ADJUNCTIVE EFFECT OF SALT RESTRICTION ON ANTIHYPERTENSIVE EFFICACY
Article first published online: 28 JUN 2007
Clinical and Experimental Pharmacology and Physiology
Volume 11, Issue 4, pages 395–398, August 1984
How to Cite
Gillies, A. H. B., Carney, S. L., Smith, A. J. and Waga, S. M. (1984), ADJUNCTIVE EFFECT OF SALT RESTRICTION ON ANTIHYPERTENSIVE EFFICACY. Clinical and Experimental Pharmacology and Physiology, 11: 395–398. doi: 10.1111/j.1440-1681.1984.tb00286.x
- Issue published online: 28 JUN 2007
- Article first published online: 28 JUN 2007
- Received 9 December 1983
1. The effect of dietary salt restriction on blood pressure was measured in patients with moderate hypertension receiving antihypertensive medication. Patients were studied during a randomly allocated 6 week period of moderate dietary salt restriction and during a 6 week period of normal diet.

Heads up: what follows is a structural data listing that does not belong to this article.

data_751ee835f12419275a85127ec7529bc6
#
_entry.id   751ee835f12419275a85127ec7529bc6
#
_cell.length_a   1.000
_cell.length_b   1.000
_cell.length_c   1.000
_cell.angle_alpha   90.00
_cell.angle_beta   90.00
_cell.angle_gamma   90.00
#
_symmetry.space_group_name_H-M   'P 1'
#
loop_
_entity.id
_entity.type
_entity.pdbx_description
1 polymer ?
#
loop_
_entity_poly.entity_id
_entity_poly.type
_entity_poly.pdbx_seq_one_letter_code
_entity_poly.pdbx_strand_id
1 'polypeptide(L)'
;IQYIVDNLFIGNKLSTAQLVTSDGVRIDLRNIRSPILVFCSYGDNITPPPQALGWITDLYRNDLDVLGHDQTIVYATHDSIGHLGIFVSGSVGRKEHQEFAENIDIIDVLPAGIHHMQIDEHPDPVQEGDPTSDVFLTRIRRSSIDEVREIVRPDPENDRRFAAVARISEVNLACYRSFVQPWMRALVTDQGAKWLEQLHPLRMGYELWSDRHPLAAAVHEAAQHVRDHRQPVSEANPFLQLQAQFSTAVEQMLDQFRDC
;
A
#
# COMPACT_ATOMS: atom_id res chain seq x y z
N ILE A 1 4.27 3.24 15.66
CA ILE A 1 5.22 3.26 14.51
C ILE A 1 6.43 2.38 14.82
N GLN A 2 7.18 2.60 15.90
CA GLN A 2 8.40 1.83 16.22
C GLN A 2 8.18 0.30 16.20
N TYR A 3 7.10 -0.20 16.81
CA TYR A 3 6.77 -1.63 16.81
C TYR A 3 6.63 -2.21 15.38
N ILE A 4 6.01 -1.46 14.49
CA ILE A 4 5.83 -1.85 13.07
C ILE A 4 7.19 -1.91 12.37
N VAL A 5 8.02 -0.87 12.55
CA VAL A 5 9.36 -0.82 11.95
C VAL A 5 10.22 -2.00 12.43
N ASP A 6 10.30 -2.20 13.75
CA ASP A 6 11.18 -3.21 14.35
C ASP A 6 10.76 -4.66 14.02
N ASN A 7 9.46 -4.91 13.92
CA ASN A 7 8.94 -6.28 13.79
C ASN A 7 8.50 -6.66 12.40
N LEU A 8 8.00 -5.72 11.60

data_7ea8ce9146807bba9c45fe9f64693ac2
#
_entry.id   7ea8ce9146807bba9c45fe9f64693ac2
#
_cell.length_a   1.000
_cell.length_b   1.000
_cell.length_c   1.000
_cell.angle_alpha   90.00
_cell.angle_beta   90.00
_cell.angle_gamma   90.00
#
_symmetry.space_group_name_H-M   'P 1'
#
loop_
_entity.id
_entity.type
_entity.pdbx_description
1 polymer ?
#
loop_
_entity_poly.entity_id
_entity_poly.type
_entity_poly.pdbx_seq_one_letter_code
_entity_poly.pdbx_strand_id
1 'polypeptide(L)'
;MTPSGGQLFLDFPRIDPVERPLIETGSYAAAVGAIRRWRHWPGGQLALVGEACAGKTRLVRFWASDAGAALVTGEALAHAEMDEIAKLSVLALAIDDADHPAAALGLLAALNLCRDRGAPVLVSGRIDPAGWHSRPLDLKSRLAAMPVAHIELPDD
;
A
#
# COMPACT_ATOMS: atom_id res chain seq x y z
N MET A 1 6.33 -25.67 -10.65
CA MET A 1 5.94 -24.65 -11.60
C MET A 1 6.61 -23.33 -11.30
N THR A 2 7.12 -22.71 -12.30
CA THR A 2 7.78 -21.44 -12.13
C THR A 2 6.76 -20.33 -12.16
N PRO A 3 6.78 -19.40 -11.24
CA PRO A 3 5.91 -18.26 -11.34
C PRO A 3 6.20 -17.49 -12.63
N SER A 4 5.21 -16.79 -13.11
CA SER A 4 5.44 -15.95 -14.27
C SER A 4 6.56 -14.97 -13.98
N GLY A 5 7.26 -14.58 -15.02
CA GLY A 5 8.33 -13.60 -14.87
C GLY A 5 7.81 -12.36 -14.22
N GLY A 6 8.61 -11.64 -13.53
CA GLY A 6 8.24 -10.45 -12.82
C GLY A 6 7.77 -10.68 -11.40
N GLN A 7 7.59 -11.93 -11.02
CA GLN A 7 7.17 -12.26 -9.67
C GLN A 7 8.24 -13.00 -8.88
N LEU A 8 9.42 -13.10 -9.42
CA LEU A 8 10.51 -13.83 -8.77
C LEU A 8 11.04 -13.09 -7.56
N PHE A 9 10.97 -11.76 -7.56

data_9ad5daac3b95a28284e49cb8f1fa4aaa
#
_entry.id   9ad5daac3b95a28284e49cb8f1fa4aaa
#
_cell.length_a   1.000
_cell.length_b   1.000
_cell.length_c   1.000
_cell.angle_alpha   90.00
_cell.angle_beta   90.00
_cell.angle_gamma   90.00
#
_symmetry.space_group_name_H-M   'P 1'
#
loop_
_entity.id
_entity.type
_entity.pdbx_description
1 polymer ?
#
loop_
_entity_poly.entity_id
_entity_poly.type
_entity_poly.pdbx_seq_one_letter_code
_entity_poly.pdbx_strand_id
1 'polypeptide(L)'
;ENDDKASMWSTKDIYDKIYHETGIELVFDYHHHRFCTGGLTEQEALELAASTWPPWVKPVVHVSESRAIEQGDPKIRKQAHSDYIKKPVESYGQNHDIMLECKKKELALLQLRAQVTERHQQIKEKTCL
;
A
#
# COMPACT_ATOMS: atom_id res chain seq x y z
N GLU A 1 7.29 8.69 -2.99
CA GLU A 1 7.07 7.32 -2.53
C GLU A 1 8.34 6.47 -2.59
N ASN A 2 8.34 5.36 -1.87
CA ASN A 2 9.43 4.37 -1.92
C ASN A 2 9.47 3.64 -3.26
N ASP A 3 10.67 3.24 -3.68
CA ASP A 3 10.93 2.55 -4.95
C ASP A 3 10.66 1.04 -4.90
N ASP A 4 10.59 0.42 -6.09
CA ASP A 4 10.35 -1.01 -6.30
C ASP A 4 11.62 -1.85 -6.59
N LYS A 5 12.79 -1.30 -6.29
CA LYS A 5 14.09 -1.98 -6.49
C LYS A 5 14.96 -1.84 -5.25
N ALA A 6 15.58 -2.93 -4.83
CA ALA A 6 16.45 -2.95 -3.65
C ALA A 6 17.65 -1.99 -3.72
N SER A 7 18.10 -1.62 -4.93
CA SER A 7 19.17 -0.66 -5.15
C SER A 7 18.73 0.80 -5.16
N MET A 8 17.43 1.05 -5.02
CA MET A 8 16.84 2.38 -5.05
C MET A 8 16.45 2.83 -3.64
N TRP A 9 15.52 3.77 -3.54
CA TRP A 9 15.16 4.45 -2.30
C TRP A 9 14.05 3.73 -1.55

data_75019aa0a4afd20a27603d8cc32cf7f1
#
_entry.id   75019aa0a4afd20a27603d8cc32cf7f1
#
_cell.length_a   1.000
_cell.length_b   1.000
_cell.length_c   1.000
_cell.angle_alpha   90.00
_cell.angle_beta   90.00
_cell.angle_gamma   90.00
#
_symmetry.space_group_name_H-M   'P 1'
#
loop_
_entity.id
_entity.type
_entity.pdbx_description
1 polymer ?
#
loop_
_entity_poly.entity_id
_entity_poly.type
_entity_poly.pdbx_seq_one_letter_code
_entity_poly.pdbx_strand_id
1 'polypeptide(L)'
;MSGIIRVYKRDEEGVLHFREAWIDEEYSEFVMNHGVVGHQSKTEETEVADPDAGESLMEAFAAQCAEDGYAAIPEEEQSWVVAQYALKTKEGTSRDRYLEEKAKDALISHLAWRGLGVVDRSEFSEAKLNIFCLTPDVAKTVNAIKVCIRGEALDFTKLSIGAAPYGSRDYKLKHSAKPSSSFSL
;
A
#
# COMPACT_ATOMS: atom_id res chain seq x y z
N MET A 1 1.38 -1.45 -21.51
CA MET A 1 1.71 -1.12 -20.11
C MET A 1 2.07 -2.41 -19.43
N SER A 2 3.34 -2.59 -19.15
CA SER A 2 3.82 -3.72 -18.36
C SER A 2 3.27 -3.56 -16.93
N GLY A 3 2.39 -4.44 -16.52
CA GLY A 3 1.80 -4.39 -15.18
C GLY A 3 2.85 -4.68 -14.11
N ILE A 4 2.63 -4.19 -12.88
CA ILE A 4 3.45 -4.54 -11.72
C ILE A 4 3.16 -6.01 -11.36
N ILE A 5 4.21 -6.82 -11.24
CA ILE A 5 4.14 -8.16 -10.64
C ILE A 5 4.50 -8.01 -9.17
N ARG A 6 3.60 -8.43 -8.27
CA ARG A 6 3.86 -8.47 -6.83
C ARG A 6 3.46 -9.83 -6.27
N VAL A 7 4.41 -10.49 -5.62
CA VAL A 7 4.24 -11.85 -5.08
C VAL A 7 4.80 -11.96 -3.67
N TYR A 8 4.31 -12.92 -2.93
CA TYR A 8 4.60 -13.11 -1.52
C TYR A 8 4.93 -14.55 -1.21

2. Twenty-four of twenty-eight patients achieved a reduction of salt excretion exceeding 20%. In these patients mean urinary sodium excretion fell from 169 (s.e.m. = 13) mmol/24 h to 92 (s.e.m. = 7) mmol/24 h. Potassium excretion and body weight did not change, and with the exception of the erect systolic pressure, there was no overall change in blood pressure.
3. When the data were grouped according to the patient medication, mean supine systolic pressure fell from 148.9 (s.e.m. = 4.4) to 140.3 (s.e.m. = 5.0) mmHg (n= 14, P>0.05) and mean supine diastolic pressure fell from 100.8 (s.e.m. = 2.9) to 97.0 (s.e.m. = 2.8) mmHg (n= 14, P>0.05) in patients taking diuretics. Blood pressure did not change in patients whose medication did not include diuretics.
4. Moderate dietary salt restriction may be therapeutically useful in patients with moderate hypertension treated with diuretics but is of little value in those not receiving diuretics.